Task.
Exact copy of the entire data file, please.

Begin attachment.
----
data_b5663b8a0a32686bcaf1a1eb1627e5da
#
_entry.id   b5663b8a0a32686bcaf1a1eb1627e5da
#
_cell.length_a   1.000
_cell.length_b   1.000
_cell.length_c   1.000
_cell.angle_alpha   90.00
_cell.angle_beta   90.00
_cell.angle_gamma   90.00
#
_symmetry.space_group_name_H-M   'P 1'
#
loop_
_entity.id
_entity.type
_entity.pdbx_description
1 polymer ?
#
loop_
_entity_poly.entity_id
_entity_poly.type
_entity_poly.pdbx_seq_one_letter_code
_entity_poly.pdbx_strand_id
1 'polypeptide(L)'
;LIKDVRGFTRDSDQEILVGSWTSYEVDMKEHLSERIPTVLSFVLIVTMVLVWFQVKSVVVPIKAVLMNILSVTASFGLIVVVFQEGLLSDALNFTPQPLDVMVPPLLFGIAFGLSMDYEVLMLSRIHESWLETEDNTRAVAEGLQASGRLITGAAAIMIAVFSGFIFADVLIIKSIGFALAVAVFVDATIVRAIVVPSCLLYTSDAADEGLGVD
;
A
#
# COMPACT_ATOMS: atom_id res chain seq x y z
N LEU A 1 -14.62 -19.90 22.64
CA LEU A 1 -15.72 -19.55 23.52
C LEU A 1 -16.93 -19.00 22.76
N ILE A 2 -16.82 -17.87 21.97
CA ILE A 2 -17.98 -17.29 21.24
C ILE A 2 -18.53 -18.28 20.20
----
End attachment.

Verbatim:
data_b5663b8a0a32686bcaf1a1eb1627e5da
#
_entry.id   b5663b8a0a32686bcaf1a1eb1627e5da
#
_cell.length_a   1.000
_cell.length_b   1.000
_cell.length_c   1.000
_cell.angle_alpha   90.00
_cell.angle_beta   90.00
_cell.angle_gamma   90.00
#
_symmetry.space_group_name_H-M   'P 1'
#
loop_
_entity.id
_entity.type
_entity.pdbx_description
1 polymer ?
#
loop_
_entity_poly.entity_id
_entity_poly.type
_entity_poly.pdbx_seq_one_letter_code
_entity_poly.pdbx_strand_id
1 'polypeptide(L)'
;LIKDVRGFTRDSDQEILVGSWTSYEVDMKEHLSERIPTVLSFVLIVTMVLVWFQVKSVVVPIKAVLMNILSVTASFGLIVVVFQEGLLSDALNFTPQPLDVMVPPLLFGIAFGLSMDYEVLMLSRIHESWLETEDNTRAVAEGLQASGRLITGAAAIMIAVFSGFIFADVLIIKSIGFALAVAVFVDATIVRAIVVPSCLLYTSDAADEGLGVD
;
A
#
# COMPACT_ATOMS: atom_id res chain seq x y z
N LEU A 1 -14.62 -19.90 22.64
CA LEU A 1 -15.72 -19.55 23.52
C LEU A 1 -16.93 -19.00 22.76
N ILE A 2 -16.82 -17.87 21.97
CA ILE A 2 -17.98 -17.29 21.24
C ILE A 2 -18.53 -18.28 20.20